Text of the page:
Fall 2022 - BISC 471 D100

Special Topics in Cells, Molecules and Physiology (3)

Development & Environment

Class Number: 1972

Delivery Method: In Person


  • Course Times + Location:

    Sep 7 – Dec 6, 2022: Wed, 2:30–5:20 p.m.

  • Prerequisites:

    To be announced.



Special Topics in Cells, Molecules and Physiology not currently offered in the Department of Biological Science.


Title: Eco-Evo-Devo and organismal adaptations to climate change

**This course may be applied toward the Cells, Molecules and Physiology and the Ecology, Evolution and Conservation Concentrations.** 

Ecological and Evolutionary Developmental Biology, or Eco-Evo-Devo for short, is a relatively new area of biological research that investigates how environmental conditions affect organismal development and evolution. This field of study is of particular importance in today’s world, where it is predicted that climate change will outpace the adaptive capacity of many organisms. In this course we will explore what is known about the ability of organisms to adapt to new environmental conditions as climate change progresses. In the Fall of 2022, we will focus on habitat-forming organisms in marine intertidal and nearshore environments on the B.C. coast including the iconic seaweeds that form kelp forests. Course activities will include a combination of lectures, reading, discussing, and summarizing papers from the scientific literature, and student presentations.


  • Exam: 40%
  • Short (2 page) summaries of scientific papers discussed in class: 30%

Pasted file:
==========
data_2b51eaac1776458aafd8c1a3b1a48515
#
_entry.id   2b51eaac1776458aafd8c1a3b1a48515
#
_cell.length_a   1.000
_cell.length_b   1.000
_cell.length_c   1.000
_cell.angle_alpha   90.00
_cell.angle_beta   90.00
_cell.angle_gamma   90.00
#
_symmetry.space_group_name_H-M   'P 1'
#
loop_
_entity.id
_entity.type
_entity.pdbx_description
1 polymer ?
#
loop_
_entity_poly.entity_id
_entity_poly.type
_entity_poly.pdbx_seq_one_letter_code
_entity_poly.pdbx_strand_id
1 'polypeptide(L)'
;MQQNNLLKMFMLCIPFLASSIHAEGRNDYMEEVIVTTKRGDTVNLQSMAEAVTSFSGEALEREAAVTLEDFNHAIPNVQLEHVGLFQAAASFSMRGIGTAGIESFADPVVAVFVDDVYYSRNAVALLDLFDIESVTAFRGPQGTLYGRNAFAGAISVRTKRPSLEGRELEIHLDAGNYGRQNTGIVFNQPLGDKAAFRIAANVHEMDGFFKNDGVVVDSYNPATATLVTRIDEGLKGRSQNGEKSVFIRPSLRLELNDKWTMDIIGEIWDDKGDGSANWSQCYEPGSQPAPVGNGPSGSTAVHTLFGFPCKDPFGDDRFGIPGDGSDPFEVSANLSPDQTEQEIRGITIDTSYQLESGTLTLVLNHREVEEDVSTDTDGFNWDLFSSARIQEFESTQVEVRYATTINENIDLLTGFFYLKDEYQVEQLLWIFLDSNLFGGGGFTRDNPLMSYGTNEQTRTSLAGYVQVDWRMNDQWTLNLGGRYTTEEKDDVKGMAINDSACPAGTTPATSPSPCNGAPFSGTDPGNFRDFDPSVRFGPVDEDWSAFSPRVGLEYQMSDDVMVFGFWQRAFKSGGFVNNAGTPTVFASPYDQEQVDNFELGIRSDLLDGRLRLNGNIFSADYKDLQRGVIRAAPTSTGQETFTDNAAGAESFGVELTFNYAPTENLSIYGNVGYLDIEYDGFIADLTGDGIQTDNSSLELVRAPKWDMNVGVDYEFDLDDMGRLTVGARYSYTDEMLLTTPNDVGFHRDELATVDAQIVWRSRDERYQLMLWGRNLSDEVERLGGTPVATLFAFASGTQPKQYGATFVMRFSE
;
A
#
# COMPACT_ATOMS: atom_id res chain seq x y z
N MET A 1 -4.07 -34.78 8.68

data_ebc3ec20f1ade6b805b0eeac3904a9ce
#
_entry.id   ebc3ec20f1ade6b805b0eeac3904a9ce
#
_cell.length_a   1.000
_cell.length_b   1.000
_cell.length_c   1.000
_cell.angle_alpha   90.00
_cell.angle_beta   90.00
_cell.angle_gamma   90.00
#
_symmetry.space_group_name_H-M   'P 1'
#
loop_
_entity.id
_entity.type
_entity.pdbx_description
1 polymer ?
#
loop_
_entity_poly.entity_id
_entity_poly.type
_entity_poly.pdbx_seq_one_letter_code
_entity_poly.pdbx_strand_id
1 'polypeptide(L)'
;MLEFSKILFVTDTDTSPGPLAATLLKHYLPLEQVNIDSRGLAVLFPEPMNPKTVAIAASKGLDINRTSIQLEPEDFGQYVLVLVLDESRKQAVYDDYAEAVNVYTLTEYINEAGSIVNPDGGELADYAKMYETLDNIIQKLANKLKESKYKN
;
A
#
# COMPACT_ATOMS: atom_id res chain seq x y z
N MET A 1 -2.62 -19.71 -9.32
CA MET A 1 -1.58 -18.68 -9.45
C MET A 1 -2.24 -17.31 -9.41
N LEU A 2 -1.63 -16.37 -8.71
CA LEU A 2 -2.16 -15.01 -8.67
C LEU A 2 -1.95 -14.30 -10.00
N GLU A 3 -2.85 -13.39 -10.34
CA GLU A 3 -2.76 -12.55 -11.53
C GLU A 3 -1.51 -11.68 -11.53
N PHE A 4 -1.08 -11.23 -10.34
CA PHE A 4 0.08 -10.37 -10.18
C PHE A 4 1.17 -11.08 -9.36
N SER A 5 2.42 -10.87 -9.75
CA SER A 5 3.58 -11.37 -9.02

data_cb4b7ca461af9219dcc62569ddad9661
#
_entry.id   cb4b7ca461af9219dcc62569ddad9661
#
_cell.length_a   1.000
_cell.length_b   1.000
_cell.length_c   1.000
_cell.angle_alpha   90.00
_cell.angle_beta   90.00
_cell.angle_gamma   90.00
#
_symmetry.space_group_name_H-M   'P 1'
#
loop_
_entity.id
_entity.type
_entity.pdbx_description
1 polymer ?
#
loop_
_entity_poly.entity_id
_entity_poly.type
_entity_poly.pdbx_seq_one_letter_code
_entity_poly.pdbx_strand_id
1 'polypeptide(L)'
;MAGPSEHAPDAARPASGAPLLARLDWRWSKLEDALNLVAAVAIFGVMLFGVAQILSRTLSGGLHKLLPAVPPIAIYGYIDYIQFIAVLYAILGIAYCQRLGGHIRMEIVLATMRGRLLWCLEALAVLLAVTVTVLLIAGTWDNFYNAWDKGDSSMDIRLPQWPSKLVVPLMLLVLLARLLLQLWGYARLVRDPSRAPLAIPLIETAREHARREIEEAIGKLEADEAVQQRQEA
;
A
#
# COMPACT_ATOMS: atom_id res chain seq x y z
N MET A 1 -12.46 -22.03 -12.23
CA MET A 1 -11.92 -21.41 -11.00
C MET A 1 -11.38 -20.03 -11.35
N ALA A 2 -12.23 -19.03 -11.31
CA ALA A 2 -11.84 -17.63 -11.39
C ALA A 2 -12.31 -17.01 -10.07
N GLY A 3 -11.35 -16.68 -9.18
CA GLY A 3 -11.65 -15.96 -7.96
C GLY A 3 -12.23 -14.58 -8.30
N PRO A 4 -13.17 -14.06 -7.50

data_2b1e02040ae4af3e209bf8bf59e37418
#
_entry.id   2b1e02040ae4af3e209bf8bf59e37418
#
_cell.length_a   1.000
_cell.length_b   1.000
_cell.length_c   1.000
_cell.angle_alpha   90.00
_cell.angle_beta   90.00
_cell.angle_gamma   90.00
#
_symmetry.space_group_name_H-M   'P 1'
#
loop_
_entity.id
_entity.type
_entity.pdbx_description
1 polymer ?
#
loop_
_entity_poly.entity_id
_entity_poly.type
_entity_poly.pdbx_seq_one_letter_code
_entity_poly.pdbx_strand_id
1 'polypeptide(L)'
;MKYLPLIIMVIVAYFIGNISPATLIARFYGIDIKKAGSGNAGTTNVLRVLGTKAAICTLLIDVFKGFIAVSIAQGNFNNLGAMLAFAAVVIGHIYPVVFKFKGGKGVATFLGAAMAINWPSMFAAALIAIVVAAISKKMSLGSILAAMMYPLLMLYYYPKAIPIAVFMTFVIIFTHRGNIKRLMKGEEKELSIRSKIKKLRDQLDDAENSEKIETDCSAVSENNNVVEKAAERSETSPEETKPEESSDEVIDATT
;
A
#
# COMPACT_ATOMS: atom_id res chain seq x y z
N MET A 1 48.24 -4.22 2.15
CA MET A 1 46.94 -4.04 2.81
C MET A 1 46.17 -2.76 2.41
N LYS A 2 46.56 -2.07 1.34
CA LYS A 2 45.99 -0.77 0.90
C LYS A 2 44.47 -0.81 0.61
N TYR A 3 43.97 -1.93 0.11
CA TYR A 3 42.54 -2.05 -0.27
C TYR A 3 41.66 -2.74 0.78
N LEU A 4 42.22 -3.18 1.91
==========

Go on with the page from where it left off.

• Student participation/presentations: 30%



Your personalized Course Material list, including digital and physical textbooks, are available through the SFU Bookstore website by simply entering your Computing ID at: shop.sfu.ca/course-materials/my-personalized-course-materials.

Registrar Notes:


SFU’s Academic Integrity website http://www.sfu.ca/students/academicintegrity.html is filled with information on what is meant by academic dishonesty, where you can find resources to help with your studies and the consequences of cheating. Check out the site for more information and videos that help explain the issues in plain English.

Each student is responsible for his or her conduct as it affects the university community. Academic dishonesty, in whatever form, is ultimately destructive of the values of the university. Furthermore, it is unfair and discouraging to the majority of students who pursue their studies honestly. Scholarly integrity is required of all members of the university. http://www.sfu.ca/policies/gazette/student/s10-01.html